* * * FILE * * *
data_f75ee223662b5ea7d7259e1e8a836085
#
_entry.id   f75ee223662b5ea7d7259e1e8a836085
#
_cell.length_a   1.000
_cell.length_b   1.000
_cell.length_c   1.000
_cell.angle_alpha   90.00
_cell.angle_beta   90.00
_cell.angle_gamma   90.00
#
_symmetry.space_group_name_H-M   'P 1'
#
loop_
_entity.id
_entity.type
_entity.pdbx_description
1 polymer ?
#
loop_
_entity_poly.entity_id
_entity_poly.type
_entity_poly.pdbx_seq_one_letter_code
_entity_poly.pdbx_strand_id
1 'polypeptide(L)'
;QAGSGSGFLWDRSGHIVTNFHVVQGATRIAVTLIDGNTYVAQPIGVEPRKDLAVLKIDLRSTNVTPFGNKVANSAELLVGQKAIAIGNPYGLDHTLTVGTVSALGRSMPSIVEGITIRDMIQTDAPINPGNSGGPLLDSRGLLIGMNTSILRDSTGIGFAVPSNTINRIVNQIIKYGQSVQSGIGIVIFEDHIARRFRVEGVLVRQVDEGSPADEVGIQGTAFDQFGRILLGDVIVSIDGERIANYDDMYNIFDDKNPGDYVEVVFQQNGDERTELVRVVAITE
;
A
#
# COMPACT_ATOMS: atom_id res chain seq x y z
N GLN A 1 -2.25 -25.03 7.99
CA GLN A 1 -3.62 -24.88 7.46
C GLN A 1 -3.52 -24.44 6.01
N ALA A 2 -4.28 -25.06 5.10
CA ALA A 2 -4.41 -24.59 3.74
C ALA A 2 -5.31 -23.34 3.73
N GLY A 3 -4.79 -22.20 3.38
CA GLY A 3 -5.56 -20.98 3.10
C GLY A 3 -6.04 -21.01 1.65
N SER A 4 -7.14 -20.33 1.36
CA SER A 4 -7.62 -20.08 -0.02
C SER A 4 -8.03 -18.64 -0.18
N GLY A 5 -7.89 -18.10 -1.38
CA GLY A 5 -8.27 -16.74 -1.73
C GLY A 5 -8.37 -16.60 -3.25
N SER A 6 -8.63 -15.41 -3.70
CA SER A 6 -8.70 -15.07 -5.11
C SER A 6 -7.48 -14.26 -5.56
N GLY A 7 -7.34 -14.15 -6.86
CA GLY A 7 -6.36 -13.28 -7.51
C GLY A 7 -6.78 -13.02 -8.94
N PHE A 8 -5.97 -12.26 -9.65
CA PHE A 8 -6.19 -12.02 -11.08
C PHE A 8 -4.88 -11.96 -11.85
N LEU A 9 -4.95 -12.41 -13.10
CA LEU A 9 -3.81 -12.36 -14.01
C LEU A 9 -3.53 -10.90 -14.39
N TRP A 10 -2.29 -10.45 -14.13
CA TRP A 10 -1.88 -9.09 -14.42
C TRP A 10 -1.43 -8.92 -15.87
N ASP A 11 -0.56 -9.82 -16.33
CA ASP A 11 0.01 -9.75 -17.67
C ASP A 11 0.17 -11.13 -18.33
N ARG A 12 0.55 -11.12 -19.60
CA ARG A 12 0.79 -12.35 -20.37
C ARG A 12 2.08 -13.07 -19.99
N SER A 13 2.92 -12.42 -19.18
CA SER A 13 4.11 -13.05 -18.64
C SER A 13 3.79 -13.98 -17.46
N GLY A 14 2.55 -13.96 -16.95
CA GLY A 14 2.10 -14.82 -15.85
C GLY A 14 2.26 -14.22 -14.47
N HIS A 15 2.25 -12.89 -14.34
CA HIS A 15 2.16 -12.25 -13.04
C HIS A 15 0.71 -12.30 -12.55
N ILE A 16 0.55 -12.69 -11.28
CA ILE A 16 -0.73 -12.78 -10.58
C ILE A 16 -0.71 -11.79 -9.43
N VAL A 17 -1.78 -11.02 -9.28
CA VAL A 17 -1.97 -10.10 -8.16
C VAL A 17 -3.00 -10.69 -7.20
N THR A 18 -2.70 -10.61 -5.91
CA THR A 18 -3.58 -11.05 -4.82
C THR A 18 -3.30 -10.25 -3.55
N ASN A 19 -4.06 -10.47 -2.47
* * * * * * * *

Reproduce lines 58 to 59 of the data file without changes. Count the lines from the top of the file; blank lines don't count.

N TRP A 10 -2.29 -10.45 -14.13
CA TRP A 10 -1.88 -9.09 -14.42